After that first talisman ceremony, Tritty’s physical development accelerates. Soon she has a clear vocal range, and the power of speech. Adam P is the first to report that he has had an actual two-way conversation with Tritty.

He tells us that thanks to Tritty, he is more aware of certain trappings and pitfalls in his life.

Tritty makes more talismans and we each receive one. All of us repeat or create our own version of Sophie’s mannered acceptance style.

Each ceremony is the same as the last one. It is repetitive and yet not even slightly boring to watch. The ceremonial feeling of being given a talisman loses none of its potency.

Across the company, love for Tritty grows.

Our productivity increases. Relationships with clients and new leads seem effortless.

Solutions to software problems appear to resolve themselves.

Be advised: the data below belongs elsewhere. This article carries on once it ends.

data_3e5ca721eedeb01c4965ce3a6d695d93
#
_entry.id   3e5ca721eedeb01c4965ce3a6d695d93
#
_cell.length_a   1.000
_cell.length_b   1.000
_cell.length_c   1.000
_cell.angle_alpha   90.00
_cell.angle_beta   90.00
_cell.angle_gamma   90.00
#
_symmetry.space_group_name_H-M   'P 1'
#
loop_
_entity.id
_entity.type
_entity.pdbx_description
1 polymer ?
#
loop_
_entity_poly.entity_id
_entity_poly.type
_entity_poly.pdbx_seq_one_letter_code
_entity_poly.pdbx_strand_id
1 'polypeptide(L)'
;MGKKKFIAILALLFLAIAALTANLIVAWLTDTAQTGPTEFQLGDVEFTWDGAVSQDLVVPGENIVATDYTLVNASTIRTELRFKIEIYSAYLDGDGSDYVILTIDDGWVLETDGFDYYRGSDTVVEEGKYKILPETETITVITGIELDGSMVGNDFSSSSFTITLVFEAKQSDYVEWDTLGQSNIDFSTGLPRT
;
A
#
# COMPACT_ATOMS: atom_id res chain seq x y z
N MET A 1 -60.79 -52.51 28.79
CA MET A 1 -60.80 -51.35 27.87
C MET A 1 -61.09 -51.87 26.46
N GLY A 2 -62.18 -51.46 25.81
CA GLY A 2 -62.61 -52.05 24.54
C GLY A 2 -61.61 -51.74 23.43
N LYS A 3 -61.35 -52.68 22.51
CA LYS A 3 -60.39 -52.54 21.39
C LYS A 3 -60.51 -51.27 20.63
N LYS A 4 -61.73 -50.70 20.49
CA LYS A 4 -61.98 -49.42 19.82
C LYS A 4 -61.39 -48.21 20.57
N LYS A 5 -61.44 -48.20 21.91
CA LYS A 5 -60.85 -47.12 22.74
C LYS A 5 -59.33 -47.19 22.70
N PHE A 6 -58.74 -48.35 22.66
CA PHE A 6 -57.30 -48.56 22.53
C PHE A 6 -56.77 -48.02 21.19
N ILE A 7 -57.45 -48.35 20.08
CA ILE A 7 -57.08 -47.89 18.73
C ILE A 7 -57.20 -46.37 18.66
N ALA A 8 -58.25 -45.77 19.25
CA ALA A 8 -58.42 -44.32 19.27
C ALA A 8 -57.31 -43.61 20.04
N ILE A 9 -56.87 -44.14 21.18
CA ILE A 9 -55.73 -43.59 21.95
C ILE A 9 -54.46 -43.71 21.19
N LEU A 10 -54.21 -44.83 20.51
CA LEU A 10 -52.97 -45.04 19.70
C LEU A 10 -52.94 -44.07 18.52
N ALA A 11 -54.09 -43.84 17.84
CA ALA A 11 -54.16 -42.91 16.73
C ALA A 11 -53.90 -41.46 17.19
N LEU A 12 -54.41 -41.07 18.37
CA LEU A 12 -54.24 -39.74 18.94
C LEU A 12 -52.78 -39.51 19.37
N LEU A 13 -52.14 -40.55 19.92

My talisman is a burnt webbing that represents The Shadow of The Pinnacle. I am also aware of a new motto to live by, given to me by Tritty.

            *

My motto is, ‘The rain outside the window has passed.’

            *

Concepts like the Shadow of The Pinnacle, and mottos like mine, enter our lives organically, without any of us realising it’s happening. Each of us is given two or three concepts to treasure, as well as the talisman.

Like living conceptual tarot cards, they can be characters, or more accurately, figurines. Some figurines are:

    The demon of the fever of the slowness
    The cruiser
    Hallowed children
    Energetic mow woman

Some people are bestowed moods too, sometimes referred to as energies:

    Absorption
    No longer hungering
    Hawk sounding plaza time
    Billion airs
    Children at play in the yard no longer haunt your sweet aunt

            *